Then came the final week of the season and what Nimmo ruefully called “a cherry on top for how this year’s been.” Between rain delays, late nights and doubleheaders, the Mets endured a few final injury indignities: McNeil was diagnosed with a partial tear of the UCL in his left elbow, Nimmo suffered a season-ending AC joint sprain in his right shoulder, and during the first game of a doubleheader sweep of the Phillies on Saturday, Alonso even took a cut fastball off the face guard of his batting helmet.
“It is [disappointing], but honestly, I’m proud of the season,” Nimmo said. “We were really pushing for it early, and the guys needed me on an each-and-every-day basis. And then I was able to finish strong with the last couple months. It would have been nice to finish. But to be honest, this has been a crazy last week.”
Were the Mets headed to the playoffs, Nimmo likely would have received a cortisone injection and been ready for the start of the team’s first postseason series. With the team out of contention, however, there was little reason for him to do anything other than let his shoulder heal naturally. An MRI revealed no rotator cuff damage, giving Nimmo and the Mets plenty of optimism that he’ll be back to normal early in the offseason.
McNeil, likewise, doesn’t need surgery despite his partial ligament tear. He’ll rest for six weeks, refrain from playing golf (the hard part), and be ready for the start of Spring Training.
“I’ve been grinding through it basically all year,” McNeil said. “I’ve basically always had something going on.”
In a vacuum, these injuries don’t matter much for a team that has long been out of realistic contention. To a man, though, Mets players have yearned to stay as competitive as possible despite their position in the standings. Saturday provided the latest example, as Tylor Megill broke out a new pitch -- a clone of Kodai Senga’s ghost fork, which he renamed “The American Spork” -- in the first game of a doubleheader, before Francisco Alvarez hit a grand slam as part of a multihomer effort in the nightcap. Alonso appeared in both halves of the proceedings and was hit by a pitch in each game, encapsulating the idea that posting up isn’t easy.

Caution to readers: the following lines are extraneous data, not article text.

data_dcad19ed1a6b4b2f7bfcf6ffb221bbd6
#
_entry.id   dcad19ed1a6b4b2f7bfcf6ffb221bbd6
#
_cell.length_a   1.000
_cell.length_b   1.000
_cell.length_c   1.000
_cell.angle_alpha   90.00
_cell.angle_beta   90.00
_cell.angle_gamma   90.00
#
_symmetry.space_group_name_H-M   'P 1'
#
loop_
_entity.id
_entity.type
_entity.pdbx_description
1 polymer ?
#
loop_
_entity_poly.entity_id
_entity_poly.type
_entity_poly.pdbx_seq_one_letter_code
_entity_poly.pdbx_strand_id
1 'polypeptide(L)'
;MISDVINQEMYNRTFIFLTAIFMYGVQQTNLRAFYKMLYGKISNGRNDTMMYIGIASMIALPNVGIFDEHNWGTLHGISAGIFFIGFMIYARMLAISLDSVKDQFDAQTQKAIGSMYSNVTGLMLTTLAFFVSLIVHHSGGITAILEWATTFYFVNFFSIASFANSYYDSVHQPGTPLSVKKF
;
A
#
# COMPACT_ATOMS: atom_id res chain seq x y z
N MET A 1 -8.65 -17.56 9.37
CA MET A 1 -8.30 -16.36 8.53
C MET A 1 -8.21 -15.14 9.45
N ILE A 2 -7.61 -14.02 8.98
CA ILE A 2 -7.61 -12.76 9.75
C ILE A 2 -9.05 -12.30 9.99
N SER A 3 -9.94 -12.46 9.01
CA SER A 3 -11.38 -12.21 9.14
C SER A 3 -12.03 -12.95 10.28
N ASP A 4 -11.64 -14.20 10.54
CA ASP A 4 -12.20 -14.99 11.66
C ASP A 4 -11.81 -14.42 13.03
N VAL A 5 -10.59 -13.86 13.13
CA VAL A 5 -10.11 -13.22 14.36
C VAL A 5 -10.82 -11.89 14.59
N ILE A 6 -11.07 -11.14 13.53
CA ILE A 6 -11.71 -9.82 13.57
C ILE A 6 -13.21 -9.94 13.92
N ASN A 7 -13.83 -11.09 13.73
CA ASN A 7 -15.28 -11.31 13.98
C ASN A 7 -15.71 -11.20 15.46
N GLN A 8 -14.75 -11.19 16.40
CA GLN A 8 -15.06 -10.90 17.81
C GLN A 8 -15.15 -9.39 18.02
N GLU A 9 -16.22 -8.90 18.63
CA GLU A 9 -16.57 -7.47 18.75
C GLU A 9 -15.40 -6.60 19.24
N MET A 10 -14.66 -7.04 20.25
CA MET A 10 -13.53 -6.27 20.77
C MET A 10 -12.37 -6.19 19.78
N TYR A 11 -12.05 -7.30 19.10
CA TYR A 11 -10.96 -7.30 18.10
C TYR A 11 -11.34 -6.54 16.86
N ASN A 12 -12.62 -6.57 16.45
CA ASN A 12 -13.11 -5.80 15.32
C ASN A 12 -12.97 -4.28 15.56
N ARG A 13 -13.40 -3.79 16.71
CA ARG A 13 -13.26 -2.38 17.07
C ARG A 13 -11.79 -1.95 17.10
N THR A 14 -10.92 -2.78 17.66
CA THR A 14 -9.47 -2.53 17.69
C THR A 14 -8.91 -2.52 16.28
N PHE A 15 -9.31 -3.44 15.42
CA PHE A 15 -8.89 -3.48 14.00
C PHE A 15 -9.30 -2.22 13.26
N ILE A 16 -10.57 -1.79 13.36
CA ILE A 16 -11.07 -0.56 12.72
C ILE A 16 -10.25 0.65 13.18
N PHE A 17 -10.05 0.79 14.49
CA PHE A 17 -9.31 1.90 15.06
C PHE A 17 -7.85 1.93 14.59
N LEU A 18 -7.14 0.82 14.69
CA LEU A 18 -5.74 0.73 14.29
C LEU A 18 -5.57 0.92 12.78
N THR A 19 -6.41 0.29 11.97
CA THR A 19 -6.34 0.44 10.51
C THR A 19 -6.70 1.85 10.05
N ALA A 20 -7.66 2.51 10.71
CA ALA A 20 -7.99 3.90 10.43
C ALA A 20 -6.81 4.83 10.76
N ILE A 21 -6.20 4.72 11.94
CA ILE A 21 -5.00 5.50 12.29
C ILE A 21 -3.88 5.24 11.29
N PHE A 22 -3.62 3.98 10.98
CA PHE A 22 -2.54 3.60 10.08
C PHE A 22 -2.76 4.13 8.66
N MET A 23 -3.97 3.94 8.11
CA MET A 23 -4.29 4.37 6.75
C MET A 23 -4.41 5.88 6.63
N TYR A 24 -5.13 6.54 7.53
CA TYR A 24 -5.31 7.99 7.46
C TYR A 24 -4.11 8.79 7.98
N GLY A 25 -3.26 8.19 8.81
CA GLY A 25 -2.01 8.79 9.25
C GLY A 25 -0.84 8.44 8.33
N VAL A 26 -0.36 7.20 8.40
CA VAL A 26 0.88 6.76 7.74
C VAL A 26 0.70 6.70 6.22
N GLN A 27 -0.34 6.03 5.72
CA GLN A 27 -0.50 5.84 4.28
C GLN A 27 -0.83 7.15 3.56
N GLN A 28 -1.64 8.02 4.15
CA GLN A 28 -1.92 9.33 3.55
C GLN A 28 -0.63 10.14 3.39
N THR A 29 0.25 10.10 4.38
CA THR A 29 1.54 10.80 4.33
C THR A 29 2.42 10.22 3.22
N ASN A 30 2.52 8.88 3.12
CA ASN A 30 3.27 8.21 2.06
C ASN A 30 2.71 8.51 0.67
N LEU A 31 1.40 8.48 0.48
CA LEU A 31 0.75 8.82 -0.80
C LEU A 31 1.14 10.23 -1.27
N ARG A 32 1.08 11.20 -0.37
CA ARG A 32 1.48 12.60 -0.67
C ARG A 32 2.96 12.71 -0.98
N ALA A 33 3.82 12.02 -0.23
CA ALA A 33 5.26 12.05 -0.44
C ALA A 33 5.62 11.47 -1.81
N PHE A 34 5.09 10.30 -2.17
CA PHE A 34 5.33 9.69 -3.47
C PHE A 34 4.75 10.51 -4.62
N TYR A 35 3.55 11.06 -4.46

“We’re a bunch of high-character individuals that are working toward the same goal, which is going out there and trying to be as excellent as possible,” Alonso said recently. “The season hasn’t gone as well as we want. But despite the results, we still keep going out there and holding ourselves accountable and to a high standard.”
That’s why Nimmo was at least somewhat bummed not to be able to play in the season’s final three games (or three and change, if the Mets are forced to return to Citi Field on Monday for the ninth inning of Thursday’s suspended game against the Marlins). The first portion of Nimmo’s career had been defined by a frequent inability to take the field. Over the past two seasons, Nimmo has worked hard to shed that injury-prone reputation, revamping his training routine in an effort to stay healthy.
It’s worked, resulting in a $162 million contract and confidence that he can not only stay healthy going forward, but also continue to improve. This summer, Nimmo focused on his power stroke, resulting in career highs in home runs (24), extra-base hits (60) and RBIs (68), all without sacrificing the on-base skills that made him such a valued leadoff man in the first place. Next year, Nimmo hopes to steal more bases without affecting his ability to play daily.
So despite the way things ended, the Mets are satisfied with the season that Nimmo gave them. He can rest easy this winter on the strength of his accomplishments.
“I’m really proud of it, personally,” Nimmo said. “I think I made a lot of strides offensively, and I think that I learned a lot of things that I’m going to take into next year. Things didn’t work out the way we wanted, obviously, team-wise. But I’m very, very proud of the strides I made personally.”